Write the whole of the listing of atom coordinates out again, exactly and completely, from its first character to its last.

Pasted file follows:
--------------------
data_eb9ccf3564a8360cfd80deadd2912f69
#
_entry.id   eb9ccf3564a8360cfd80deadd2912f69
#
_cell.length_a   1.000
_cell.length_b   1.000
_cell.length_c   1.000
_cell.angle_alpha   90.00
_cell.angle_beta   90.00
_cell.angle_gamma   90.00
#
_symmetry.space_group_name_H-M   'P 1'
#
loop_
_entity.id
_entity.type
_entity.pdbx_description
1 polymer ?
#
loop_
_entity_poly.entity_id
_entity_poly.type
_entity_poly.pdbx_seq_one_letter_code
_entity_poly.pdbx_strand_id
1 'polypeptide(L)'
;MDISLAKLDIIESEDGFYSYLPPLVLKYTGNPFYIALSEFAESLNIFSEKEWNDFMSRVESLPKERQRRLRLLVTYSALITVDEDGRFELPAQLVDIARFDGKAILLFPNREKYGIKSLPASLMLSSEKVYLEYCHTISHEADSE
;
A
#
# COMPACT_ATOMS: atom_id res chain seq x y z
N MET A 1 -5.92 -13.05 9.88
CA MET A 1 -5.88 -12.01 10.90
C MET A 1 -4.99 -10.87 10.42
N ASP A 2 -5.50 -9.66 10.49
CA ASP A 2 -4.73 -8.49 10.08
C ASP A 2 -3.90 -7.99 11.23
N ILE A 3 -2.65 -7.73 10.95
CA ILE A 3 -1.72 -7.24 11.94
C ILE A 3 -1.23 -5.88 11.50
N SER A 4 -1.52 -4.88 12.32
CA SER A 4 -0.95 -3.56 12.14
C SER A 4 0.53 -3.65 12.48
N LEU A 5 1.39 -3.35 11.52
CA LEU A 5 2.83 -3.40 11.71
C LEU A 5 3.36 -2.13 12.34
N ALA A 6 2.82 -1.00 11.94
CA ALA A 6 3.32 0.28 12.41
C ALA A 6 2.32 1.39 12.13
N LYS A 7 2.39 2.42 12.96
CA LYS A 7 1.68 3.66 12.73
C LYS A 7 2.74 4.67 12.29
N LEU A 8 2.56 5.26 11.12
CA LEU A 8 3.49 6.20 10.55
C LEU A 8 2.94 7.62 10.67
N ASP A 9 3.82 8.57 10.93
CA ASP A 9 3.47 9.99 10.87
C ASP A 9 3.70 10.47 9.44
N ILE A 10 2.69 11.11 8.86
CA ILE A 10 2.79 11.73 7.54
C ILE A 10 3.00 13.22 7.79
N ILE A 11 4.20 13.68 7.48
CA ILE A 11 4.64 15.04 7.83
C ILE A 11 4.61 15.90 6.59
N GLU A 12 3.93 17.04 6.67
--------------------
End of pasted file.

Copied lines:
data_eb9ccf3564a8360cfd80deadd2912f69
#
_entry.id   eb9ccf3564a8360cfd80deadd2912f69
#
_cell.length_a   1.000
_cell.length_b   1.000
_cell.length_c   1.000
_cell.angle_alpha   90.00
_cell.angle_beta   90.00
_cell.angle_gamma   90.00
#
_symmetry.space_group_name_H-M   'P 1'
#
loop_
_entity.id
_entity.type
_entity.pdbx_description
1 polymer ?
#
loop_
_entity_poly.entity_id
_entity_poly.type
_entity_poly.pdbx_seq_one_letter_code
_entity_poly.pdbx_strand_id
1 'polypeptide(L)'
;MDISLAKLDIIESEDGFYSYLPPLVLKYTGNPFYIALSEFAESLNIFSEKEWNDFMSRVESLPKERQRRLRLLVTYSALITVDEDGRFELPAQLVDIARFDGKAILLFPNREKYGIKSLPASLMLSSEKVYLEYCHTISHEADSE
;
A
#
# COMPACT_ATOMS: atom_id res chain seq x y z
N MET A 1 -5.92 -13.05 9.88
CA MET A 1 -5.88 -12.01 10.90
C MET A 1 -4.99 -10.87 10.42
N ASP A 2 -5.50 -9.66 10.49
CA ASP A 2 -4.73 -8.49 10.08
C ASP A 2 -3.90 -7.99 11.23
N ILE A 3 -2.65 -7.73 10.95
CA ILE A 3 -1.72 -7.24 11.94
C ILE A 3 -1.23 -5.88 11.50
N SER A 4 -1.52 -4.88 12.32
CA SER A 4 -0.95 -3.56 12.14
C SER A 4 0.53 -3.65 12.48
N LEU A 5 1.39 -3.35 11.52
CA LEU A 5 2.83 -3.40 11.71
C LEU A 5 3.36 -2.13 12.34
N ALA A 6 2.82 -1.00 11.94
CA ALA A 6 3.32 0.28 12.41
C ALA A 6 2.32 1.39 12.13
N LYS A 7 2.39 2.42 12.96
CA LYS A 7 1.68 3.66 12.73
C LYS A 7 2.74 4.67 12.29
N LEU A 8 2.56 5.26 11.12
CA LEU A 8 3.49 6.20 10.55
C LEU A 8 2.94 7.62 10.67
N ASP A 9 3.82 8.57 10.93
CA ASP A 9 3.47 9.99 10.87
C ASP A 9 3.70 10.47 9.44
N ILE A 10 2.69 11.11 8.86
CA ILE A 10 2.79 11.73 7.54
C ILE A 10 3.00 13.22 7.79
N ILE A 11 4.20 13.68 7.48
CA ILE A 11 4.64 15.04 7.83
C ILE A 11 4.61 15.90 6.59
N GLU A 12 3.93 17.04 6.67